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Photo ID: 1011038
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Model: T-6G Registration: N400GB
Year: Serial Number:
Engines: P&W R1340-AN1 Owner: George R. Brunk
Location: Stoltzfus Private Airport, Coatesville, PA Photographer: Stoltzfus, Ken
Date: 1958 Present Registration: Present Owner (FAA info):
Notes: A friend, George R. Brunk from Harrisonburg, VA, bought this T-6G in 1958. Technically it was his, but we took care of it and George came up once in a while to fly it.
We gave the U.S. Air Force $1200 for this aircraft, and flew it home from Texas. We did the inspection for FAA certification, sanded it down well and had it painted by the guys up at Kutztown, PA. It was a real clean T-6.
There are many models of the AT-6/SNJ. The T-6G was the latest Air Force version and is identified by the single piece side panels on the canopy. That is, there is no vertical strip in the middle of each main side panel, as on older models. All T-6G's were remanufactured from earlier models of the aircraft.
My twin brother Karl Stoltzfus and I took our Private Pilot's flight tests in N400GB. Our instructor was Bill Hunt, who had just gotten out of the Navy where he instructed in SNJ's, the Navy version of the T-6. Bill was "Good!", and soon became a pilot-hero of ours.
I got my Private ticket on June 10, 1960, at 148-hours total time. In those days we all took our flight test with FAA Inspectors, as there were no Designated Examiners. Inspector John VanArtsdalen wasn't real sure about having to wear a parachute with his suit and tie for our flight test, but he acquiesced and put it on as there was nothing else for him to sit on.
We sold "400 George Baker" shortly thereafter. It went for a hefty $3200 - - with a zero time, Navy overhauled engine! By this time the best P51's were going for the outrageous sum of $100,000 or so but T-6's were still cheap. My father, the late Chris D. Stoltzfus of Coatesville, PA, predicted that the T-6 would soon move into the slot that the P-51 had just vacated.
I believe that N400GB was destroyed in an accident some time after we sold it.

Photo ID: 1011039
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Notes: Okay, I know the registration is not N400GB, but I can't make out what it is. We used masking tape to apply the N-number for the quick trip to Kutztown for paint, and the new registration was put on there. Father is shown here doing a run-up before a test flight - - and then on to the paint shop the next day.
Photographer: Stoltzfus, Ken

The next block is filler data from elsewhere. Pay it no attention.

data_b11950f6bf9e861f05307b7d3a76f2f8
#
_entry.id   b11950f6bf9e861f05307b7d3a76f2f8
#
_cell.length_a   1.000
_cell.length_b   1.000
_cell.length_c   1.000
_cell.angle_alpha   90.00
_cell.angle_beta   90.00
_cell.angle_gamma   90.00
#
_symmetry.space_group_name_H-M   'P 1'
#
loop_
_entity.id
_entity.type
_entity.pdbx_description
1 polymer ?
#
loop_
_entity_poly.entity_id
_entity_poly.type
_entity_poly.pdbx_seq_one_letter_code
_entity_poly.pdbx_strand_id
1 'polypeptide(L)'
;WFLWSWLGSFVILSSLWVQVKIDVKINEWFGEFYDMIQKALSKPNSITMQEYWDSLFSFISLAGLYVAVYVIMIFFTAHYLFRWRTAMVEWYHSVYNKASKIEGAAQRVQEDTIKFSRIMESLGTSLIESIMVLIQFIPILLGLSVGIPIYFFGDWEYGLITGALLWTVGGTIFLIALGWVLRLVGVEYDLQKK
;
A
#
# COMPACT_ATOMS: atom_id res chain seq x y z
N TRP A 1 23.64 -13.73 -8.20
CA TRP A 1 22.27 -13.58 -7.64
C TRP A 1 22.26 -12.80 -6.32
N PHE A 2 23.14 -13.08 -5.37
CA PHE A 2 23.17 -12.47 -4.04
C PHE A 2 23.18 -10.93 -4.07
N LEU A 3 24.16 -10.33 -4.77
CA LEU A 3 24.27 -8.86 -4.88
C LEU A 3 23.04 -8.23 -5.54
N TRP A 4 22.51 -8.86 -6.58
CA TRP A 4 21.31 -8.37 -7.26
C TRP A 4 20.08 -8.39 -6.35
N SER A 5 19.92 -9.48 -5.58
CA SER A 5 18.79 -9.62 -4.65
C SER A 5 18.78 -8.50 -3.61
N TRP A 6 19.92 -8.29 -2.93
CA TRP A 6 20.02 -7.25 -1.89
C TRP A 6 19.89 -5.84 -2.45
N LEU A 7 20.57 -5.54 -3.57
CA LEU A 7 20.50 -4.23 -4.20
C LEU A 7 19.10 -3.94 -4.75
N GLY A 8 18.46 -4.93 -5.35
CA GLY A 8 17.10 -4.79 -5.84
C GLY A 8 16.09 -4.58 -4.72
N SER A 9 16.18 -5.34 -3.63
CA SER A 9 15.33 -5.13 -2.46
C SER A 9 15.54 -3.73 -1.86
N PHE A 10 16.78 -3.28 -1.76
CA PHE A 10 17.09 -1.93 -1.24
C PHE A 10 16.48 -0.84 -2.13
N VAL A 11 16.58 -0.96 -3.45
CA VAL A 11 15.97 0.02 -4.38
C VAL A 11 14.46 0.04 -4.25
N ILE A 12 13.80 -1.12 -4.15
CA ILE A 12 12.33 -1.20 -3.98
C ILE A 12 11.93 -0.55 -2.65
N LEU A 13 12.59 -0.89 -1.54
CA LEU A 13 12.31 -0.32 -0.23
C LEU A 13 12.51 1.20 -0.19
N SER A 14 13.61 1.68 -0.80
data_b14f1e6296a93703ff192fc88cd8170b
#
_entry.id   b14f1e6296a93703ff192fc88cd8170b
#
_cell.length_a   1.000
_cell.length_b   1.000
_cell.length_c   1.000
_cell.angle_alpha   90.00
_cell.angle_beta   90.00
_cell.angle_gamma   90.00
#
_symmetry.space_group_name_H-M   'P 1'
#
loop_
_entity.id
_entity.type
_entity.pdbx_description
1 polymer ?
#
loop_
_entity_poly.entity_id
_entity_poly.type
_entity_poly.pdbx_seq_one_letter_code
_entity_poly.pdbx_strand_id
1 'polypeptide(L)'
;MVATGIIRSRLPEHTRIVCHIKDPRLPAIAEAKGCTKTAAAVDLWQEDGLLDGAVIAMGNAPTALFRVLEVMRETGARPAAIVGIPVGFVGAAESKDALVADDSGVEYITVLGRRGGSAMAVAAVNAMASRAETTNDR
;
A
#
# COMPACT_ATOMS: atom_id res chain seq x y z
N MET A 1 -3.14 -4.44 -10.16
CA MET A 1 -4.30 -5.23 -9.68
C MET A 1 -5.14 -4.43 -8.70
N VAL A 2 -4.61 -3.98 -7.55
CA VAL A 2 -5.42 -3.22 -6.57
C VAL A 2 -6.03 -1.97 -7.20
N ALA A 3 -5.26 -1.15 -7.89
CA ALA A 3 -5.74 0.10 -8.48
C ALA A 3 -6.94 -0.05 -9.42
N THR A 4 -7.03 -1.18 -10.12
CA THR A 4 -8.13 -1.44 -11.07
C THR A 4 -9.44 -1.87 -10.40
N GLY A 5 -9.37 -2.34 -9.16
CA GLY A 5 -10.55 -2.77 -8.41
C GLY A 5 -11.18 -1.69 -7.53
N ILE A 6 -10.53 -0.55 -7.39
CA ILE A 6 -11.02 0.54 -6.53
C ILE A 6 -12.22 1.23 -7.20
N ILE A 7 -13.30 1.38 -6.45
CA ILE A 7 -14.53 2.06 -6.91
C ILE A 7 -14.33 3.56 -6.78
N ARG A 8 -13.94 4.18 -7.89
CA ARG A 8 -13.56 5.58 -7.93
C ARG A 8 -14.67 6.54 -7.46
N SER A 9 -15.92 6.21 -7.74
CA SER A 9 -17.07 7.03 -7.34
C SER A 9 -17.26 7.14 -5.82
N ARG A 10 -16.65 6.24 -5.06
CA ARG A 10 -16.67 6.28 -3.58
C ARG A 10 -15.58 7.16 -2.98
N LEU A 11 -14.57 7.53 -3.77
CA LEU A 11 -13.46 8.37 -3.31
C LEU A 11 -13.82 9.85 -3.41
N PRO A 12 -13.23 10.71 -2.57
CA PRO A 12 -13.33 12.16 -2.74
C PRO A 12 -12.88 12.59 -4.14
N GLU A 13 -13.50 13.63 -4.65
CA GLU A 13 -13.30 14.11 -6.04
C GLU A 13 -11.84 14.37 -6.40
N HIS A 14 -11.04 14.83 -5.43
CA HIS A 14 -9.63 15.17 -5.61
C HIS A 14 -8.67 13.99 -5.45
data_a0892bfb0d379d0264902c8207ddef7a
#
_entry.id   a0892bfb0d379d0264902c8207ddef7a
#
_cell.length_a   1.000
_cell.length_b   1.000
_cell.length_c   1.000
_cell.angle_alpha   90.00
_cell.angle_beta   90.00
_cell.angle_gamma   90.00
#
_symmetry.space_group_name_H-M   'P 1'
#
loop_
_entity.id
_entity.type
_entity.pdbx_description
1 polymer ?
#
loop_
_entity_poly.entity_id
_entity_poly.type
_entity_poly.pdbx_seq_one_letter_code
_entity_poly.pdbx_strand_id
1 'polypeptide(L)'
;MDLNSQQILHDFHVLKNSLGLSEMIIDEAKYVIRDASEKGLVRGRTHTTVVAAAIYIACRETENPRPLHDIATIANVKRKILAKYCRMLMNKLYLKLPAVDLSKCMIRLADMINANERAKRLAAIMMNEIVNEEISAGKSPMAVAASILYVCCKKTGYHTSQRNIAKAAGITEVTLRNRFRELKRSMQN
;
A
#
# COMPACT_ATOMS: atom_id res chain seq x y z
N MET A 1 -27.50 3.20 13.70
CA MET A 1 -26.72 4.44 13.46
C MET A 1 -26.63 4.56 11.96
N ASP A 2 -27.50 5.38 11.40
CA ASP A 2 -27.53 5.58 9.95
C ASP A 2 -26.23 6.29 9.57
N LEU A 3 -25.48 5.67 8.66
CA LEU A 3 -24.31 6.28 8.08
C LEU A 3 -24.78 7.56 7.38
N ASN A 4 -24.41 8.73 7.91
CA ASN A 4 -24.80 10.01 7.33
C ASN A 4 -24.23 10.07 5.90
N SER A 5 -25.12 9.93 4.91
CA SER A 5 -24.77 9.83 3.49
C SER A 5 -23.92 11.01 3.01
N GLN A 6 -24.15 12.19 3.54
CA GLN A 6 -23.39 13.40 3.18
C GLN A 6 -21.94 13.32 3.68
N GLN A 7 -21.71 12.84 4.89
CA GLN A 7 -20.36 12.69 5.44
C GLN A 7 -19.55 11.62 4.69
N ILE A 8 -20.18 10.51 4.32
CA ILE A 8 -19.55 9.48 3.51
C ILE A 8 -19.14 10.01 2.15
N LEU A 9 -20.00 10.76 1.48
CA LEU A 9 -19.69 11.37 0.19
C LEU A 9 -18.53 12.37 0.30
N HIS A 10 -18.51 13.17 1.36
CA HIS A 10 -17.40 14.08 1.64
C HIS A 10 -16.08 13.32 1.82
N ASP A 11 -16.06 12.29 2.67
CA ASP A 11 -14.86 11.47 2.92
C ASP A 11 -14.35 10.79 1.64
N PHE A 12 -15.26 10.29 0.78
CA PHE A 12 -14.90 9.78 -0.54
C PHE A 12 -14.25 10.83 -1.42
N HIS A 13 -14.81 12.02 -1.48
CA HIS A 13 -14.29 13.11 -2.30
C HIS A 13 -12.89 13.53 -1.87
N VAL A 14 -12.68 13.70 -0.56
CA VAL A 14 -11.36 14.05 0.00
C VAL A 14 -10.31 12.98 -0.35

Photo ID: 1021005
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Notes: These were the days before "Warbird" was a common word and military paint schemes were in vogue. Most former military aircraft were painted something like this, with the movement toward authentic military paint jobs gaining momentum in the early/mid 1970's.
Photographer: Stoltzfus, Ken

Photo ID: 1011041
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Notes: Karl on the left, our father in the middle and me on the right, the day we got our Private tickets. It was a pretty happy day! Sadly, though, we sold the aircraft soon thereafter!
Photographer: Stoltzfus, Ken

Photo ID: 1011042
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Notes: : "Four hundred George Baker" beside our 1955 Cessna 170B, N3578C, and Stearman N97X. I had quite a bit of time in the '170. We bought it wrecked and had it repaired, and it is the only formerly-damaged aircraft I ever flew that just wasn't "right". It was a real dog.

The Stearman there is a very unusual combination. Father tried a lot of different things and came up with some real good ideas over the years. This wasn't one of them. He was rather determined to carry a big load with the 220-Continental, because the engines were cheaper than the '450 and used less fuel. We put the high lift, Ruletto wings on N97X in order to try to get a bigger load off the ground. Then we put 7:50x10 wheels and tires from a PT-19, in order to save weight. The handles on the back of the fuselage were cut off to cut down drag. This was a serious effort!

We all know that when you increase lift, you also increase - - - drag. There was just too much drag for that little '220, so we put a '450 on it, installed a 220-gallon Transland tank, put the 27" BT wheels and brakes on, and made it a real sprayer. NOW you're talking! Taking off empty into a good wind was almost a vertical experience!

N97X had an interesting demise. I'll try to find a picture of it alone and will tell the story there. I at least have a photo of it on the back of a flatbed truck when Karl and I retrieved it from the woods.
Photographer: Stoltzfus, Ken
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